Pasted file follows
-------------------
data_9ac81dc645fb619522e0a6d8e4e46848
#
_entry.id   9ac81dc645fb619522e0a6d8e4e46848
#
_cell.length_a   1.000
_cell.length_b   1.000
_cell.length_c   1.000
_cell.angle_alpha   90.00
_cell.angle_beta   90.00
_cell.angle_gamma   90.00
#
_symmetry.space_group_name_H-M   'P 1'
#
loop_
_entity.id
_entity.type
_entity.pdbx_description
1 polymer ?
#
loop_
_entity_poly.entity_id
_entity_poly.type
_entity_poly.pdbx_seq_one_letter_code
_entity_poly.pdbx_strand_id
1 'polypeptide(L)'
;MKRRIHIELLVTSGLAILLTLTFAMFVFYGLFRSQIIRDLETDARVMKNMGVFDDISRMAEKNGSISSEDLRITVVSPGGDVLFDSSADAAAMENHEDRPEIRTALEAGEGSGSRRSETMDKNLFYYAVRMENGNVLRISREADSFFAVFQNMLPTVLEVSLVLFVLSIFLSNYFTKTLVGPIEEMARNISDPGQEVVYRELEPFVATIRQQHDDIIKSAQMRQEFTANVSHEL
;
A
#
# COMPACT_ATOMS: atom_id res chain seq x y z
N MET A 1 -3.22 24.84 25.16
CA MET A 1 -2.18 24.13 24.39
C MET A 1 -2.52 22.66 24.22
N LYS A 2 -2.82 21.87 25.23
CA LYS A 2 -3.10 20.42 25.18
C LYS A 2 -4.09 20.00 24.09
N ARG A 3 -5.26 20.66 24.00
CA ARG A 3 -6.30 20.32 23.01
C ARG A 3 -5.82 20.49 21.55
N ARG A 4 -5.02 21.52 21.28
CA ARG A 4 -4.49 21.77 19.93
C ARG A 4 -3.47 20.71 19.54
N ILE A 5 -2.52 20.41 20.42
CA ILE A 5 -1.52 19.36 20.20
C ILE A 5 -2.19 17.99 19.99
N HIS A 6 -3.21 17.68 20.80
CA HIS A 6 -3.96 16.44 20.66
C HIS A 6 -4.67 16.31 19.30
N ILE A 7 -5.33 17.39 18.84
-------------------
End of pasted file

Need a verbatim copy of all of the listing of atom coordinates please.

data_9ac81dc645fb619522e0a6d8e4e46848
#
_entry.id   9ac81dc645fb619522e0a6d8e4e46848
#
_cell.length_a   1.000
_cell.length_b   1.000
_cell.length_c   1.000
_cell.angle_alpha   90.00
_cell.angle_beta   90.00
_cell.angle_gamma   90.00
#
_symmetry.space_group_name_H-M   'P 1'
#
loop_
_entity.id
_entity.type
_entity.pdbx_description
1 polymer ?
#
loop_
_entity_poly.entity_id
_entity_poly.type
_entity_poly.pdbx_seq_one_letter_code
_entity_poly.pdbx_strand_id
1 'polypeptide(L)'
;MKRRIHIELLVTSGLAILLTLTFAMFVFYGLFRSQIIRDLETDARVMKNMGVFDDISRMAEKNGSISSEDLRITVVSPGGDVLFDSSADAAAMENHEDRPEIRTALEAGEGSGSRRSETMDKNLFYYAVRMENGNVLRISREADSFFAVFQNMLPTVLEVSLVLFVLSIFLSNYFTKTLVGPIEEMARNISDPGQEVVYRELEPFVATIRQQHDDIIKSAQMRQEFTANVSHEL
;
A
#
# COMPACT_ATOMS: atom_id res chain seq x y z
N MET A 1 -3.22 24.84 25.16
CA MET A 1 -2.18 24.13 24.39
C MET A 1 -2.52 22.66 24.22
N LYS A 2 -2.82 21.87 25.23
CA LYS A 2 -3.10 20.42 25.18
C LYS A 2 -4.09 20.00 24.09
N ARG A 3 -5.26 20.66 24.00
CA ARG A 3 -6.30 20.32 23.01
C ARG A 3 -5.82 20.49 21.55
N ARG A 4 -5.02 21.52 21.28
CA ARG A 4 -4.49 21.77 19.93
C ARG A 4 -3.47 20.71 19.54
N ILE A 5 -2.52 20.41 20.42
CA ILE A 5 -1.52 19.36 20.20
C ILE A 5 -2.19 17.99 19.99
N HIS A 6 -3.21 17.68 20.80
CA HIS A 6 -3.96 16.44 20.66
C HIS A 6 -4.67 16.31 19.30
N ILE A 7 -5.33 17.39 18.84